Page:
New opportunities for condensing boilers
Published: 05 May, 2016
Condensing boilers have been mandatory in the domestic market for over a decade, but it is only recently that the introduction of the Energy related Products (ErP) Directive has seen the commercial sector follow suit. Pete Mills of Bosch Commercial & Industrial Heating explains what the new requirements will mean for commercial boiler installations.
In the commercial heating and hot water sector, non-condensing boiler technology has historically represented a sizable portion of the market. While the widely publicised ErP labelling initiative doesn’t apply to boilers over 70 kW in output, the directive does impact on the type of commercial boilers that need to be installed — both in new-build and replacement scenarios.
Under the requirements of the ErP Directive, a new commercial boiler with an output between 70 and 400 kW now has to be a condensing type. When you consider that the market for boilers of this size currently stands at around 3000 units sold per year, the industry has a lot of work to do to make sure the transition from the more traditional cast-iron boilers to condensing models is smooth.
Early estimates suggest that around 70% of the 3000 commercial boilers sold each year will be of the wall-hung variety, whereby systems comprising of multiple smaller-output boilers in a cascade arrangement will become more common. This will of course bring with it significant efficiency gains — not only because these boilers operate more efficiently by their nature, but also because a cascade has the ability to modulate to a small percentage of its total output. This consequently results in year-round efficiency according to seasonal demand — with each boiler effectively sharing the material amounts of wear and tear to prolong lifespan.
One area where the market will be challenged is in respect of oil-fired boilers, as the overwhelming majority of those sold at present are of a cast-iron type. Because so few oil boilers that meet the efficiency requirements of the ErP are available, we’re anticipating a significant shift towards LPG as a more accessible and cleaner alternative. This is because typically for oil to condense, and thus meet the ErP Directive’s requirements, it must be of a low-sulphur type.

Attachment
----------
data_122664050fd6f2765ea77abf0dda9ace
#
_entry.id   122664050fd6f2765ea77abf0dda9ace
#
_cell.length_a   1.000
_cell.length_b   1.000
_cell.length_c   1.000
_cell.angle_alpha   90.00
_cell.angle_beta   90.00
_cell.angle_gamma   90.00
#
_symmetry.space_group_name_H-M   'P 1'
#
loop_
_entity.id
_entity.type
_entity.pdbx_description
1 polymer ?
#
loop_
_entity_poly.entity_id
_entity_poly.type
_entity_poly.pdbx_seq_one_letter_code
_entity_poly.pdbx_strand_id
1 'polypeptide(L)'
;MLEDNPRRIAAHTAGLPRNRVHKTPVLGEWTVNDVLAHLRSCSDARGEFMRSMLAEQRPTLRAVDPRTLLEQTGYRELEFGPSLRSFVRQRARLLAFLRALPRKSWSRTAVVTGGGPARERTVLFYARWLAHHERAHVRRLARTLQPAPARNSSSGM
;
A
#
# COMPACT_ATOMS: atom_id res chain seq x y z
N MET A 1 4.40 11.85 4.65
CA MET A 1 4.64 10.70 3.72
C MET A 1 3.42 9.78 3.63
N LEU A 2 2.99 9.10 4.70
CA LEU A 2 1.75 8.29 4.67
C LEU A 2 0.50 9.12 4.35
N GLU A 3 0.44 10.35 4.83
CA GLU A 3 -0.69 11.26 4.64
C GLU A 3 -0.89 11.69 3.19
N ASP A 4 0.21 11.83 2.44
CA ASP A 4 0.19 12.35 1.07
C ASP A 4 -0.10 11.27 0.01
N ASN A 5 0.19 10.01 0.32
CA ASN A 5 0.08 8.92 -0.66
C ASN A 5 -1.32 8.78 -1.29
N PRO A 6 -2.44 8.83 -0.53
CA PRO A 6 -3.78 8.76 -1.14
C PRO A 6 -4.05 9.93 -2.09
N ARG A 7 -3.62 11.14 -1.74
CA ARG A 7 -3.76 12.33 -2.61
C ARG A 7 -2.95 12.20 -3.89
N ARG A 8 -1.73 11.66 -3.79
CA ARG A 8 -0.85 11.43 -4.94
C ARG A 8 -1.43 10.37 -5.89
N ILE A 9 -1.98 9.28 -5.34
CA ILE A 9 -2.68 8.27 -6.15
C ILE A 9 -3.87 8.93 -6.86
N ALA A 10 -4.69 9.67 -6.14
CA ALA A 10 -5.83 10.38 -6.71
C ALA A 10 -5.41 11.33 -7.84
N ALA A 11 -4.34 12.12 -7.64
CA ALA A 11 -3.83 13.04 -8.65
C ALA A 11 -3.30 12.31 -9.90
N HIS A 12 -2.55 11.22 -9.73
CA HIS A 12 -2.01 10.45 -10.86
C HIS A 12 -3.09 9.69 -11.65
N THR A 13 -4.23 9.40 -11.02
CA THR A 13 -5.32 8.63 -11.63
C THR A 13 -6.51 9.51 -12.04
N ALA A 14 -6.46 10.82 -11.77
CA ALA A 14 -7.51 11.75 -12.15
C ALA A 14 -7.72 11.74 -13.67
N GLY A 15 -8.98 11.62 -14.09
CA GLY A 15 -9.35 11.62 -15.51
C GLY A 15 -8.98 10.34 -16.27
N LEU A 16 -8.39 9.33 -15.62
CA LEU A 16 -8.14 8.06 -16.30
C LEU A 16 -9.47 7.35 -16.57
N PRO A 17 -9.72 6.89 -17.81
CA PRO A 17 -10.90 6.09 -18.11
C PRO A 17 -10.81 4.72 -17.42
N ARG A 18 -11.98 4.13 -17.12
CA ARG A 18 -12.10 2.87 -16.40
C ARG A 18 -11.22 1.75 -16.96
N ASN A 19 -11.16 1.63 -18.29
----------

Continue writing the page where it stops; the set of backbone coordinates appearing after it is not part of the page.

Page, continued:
Although low sulphur oil is available in a limited capacity, it doesn’t quite have the same-sized supply chain, making it much more expensive than LPG. We saw a similar shift occur in the agricultural industry back in 2011, where legislation concerning the specification of diesel changed; while ultra-low sulphur oil would have been the natural successor, the increase in demand failed to bring the price down to an affordable level.
Another challenge that will need to be overcome by the heating and hot-water industry, is how older systems will need to be dealt with. Older commercial heating and hot-water systems tend to be centred around a cast-iron atmospheric boiler. The new requirement that new boilers must be able to condense is relatively straightforward for the industry to grasp, but things start to become more complex when it comes to replacement installations.
When a cast-iron boiler breaks down and needs to be replaced, the removal of the option for the boiler to be replaced like-for-like means specifiers, contractors, and consultants will have to consider how the existing system will need to be adapted to accommodate the incoming condensing boiler.
In short, one of the main objectives is to protect the new boiler from the potentially harmful deposits that may be circulating in an older system. While emptying, treating, and re-filling the system will take place as a matter of course, old pipework is susceptible to regular build-up of particulates — which has the potential to hinder or harm boiler performance.
Where it is not practical to replace the existing pipework, a plate heat exchanger should also be installed to keep the primary boiler water separate from the secondary heating circuit and avoid cross contamination.
One of the other by-products of a condensing boiler which would not have been encountered with a cast-iron model is condensate, which needs to be managed and disposed of safely. Of equal importance, however, is the need for the condensate to be routed correctly to protect it from freezing. If the condensate discharge pipe freezes, the result is generally the boiler shutting down, so some thought needs to be given at the installation stage as to how this can be avoided.
These requirements will be by no means alien to the vast majority of installers, but the need to follow condensing-boiler best practice will grow in importance as the shift away from cast iron gathers pace.
Ultimately, as a regulation set by the European Union, the ErP Directive is designed to drive improvements in the efficiency and performance of heating and hot-water products. With the Carbon Trust having estimated that a 35% reduction in CO2 emissions could be achieved by 2020 through cost-effective efficiency measures in non-domestic buildings, the ErP Directive could yet prove key to hitting this target.
Pete Mills is commercial technical operations manager at Bosch Commercial & Industrial Heating